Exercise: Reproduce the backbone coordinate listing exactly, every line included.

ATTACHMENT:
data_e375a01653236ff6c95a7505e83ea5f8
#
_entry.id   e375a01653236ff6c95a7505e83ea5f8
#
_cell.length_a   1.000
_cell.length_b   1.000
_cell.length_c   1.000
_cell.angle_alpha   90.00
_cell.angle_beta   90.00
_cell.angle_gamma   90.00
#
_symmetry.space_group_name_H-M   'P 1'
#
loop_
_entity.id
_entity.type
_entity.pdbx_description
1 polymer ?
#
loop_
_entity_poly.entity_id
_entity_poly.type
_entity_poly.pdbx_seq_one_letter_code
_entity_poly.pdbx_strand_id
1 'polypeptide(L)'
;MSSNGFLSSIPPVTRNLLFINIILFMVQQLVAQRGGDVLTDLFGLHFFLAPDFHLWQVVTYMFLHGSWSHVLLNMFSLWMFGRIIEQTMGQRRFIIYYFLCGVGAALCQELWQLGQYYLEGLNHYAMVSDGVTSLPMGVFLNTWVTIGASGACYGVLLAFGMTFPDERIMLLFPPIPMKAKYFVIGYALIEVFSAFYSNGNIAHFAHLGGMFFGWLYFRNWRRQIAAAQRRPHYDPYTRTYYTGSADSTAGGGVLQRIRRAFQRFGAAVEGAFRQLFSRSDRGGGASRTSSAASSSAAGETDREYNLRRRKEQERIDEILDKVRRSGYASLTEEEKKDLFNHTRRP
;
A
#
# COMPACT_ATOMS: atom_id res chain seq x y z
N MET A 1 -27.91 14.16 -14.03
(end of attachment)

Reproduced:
data_e375a01653236ff6c95a7505e83ea5f8
#
_entry.id   e375a01653236ff6c95a7505e83ea5f8
#
_cell.length_a   1.000
_cell.length_b   1.000
_cell.length_c   1.000
_cell.angle_alpha   90.00
_cell.angle_beta   90.00
_cell.angle_gamma   90.00
#
_symmetry.space_group_name_H-M   'P 1'
#
loop_
_entity.id
_entity.type
_entity.pdbx_description
1 polymer ?
#
loop_
_entity_poly.entity_id
_entity_poly.type
_entity_poly.pdbx_seq_one_letter_code
_entity_poly.pdbx_strand_id
1 'polypeptide(L)'
;MSSNGFLSSIPPVTRNLLFINIILFMVQQLVAQRGGDVLTDLFGLHFFLAPDFHLWQVVTYMFLHGSWSHVLLNMFSLWMFGRIIEQTMGQRRFIIYYFLCGVGAALCQELWQLGQYYLEGLNHYAMVSDGVTSLPMGVFLNTWVTIGASGACYGVLLAFGMTFPDERIMLLFPPIPMKAKYFVIGYALIEVFSAFYSNGNIAHFAHLGGMFFGWLYFRNWRRQIAAAQRRPHYDPYTRTYYTGSADSTAGGGVLQRIRRAFQRFGAAVEGAFRQLFSRSDRGGGASRTSSAASSSAAGETDREYNLRRRKEQERIDEILDKVRRSGYASLTEEEKKDLFNHTRRP
;
A
#
# COMPACT_ATOMS: atom_id res chain seq x y z
N MET A 1 -27.91 14.16 -14.03